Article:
Last week, Israeli Prime Minister Bibi Netanyahu gave up an idea to close a 1.8 billion shekel ($450 million) budget gap by taxing fresh fruits and vegetables at 16.5 percent. The tax proposal was shot down by a combination of interests representing the poor, the farming sector and good nutrition.
According to Ynet, 62% of adult Israelis are overweight or obese, and the tax would further encourage the poor to buy unhealthy manufactured products rather than fresh produce.
Haaretz reported that without the produce tax, Israeli bead counters will have to look to income taxes to possibly make up the shortfall.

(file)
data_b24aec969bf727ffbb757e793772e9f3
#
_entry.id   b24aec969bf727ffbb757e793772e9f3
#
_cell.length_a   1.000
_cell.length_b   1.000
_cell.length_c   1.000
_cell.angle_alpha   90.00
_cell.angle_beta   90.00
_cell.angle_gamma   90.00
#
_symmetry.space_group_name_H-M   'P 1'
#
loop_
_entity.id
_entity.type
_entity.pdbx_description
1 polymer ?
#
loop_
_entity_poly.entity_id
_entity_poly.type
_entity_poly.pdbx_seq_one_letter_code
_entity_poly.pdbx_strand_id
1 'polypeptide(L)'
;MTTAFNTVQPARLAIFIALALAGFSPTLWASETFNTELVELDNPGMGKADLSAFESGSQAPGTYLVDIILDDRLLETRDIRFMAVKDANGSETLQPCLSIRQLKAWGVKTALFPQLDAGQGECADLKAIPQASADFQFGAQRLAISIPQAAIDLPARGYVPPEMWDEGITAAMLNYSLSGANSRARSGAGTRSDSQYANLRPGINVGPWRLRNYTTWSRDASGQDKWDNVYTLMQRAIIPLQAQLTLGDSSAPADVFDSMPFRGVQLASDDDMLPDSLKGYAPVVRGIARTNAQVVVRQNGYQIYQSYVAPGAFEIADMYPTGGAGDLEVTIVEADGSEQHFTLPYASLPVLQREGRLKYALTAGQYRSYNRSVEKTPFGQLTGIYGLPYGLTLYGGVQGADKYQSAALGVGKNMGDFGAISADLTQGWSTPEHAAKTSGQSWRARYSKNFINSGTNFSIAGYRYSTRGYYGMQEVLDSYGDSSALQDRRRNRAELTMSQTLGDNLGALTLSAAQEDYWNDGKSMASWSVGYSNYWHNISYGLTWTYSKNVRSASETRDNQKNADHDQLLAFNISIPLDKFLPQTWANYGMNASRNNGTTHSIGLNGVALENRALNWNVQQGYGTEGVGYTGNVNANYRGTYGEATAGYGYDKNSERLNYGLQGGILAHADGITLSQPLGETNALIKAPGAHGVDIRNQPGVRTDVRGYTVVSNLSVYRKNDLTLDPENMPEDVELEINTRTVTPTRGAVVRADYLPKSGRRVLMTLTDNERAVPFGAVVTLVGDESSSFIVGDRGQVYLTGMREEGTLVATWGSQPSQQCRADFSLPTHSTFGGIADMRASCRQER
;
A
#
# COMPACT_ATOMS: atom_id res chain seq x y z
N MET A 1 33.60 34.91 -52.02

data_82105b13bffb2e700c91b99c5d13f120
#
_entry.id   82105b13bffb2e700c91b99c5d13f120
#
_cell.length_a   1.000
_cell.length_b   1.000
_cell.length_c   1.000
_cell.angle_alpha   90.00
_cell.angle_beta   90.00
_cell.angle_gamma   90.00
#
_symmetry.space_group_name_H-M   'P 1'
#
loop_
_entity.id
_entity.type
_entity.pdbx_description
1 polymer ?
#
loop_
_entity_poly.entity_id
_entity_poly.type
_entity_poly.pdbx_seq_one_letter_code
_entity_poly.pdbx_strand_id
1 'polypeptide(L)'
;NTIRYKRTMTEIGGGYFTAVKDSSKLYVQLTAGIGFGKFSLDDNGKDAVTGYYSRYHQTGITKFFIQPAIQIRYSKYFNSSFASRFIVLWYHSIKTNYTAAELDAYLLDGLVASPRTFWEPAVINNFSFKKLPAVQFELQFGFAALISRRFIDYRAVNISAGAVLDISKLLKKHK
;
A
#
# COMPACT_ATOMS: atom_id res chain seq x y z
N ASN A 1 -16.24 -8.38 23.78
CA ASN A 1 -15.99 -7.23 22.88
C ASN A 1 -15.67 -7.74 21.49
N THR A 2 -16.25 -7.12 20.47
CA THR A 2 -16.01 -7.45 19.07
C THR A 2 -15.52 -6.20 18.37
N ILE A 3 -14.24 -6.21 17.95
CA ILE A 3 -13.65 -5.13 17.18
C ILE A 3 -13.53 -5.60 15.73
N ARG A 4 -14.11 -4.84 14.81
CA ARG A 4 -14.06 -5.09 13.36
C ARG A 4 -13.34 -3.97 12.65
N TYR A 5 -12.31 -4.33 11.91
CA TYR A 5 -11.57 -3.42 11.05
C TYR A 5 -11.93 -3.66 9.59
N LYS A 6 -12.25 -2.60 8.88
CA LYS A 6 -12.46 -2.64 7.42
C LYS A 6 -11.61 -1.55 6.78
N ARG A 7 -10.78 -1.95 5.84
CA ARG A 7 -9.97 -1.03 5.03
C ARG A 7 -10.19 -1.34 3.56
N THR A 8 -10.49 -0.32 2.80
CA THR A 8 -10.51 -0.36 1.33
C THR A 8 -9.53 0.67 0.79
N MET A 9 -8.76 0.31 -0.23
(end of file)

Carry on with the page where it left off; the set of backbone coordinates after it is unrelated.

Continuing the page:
Another Haaretz analysis of the proposed solution – lowering the income tax on Israel’s wealthiest while raising it on the middle class – is here.
The Ynet article, published when the produce tax was first proposed in May, looked into other options to levy on food and spoke to the chairman of the Israeli Ambulatory Pediatrics Association:
“Most western countries are discussing taxing high-sugar, high-calories products in a bid to lower their consumption. In Israel, in a questionable, destructive decision, the government is interested in taxing the healthy foods, whose consumption is vital for children’s health,’ said Prof. Mati Berkovitch, the associations’ chairman.”
(Above: Apples at the Carmel Market in Tel Aviv. Photo by Daniella Cheslow)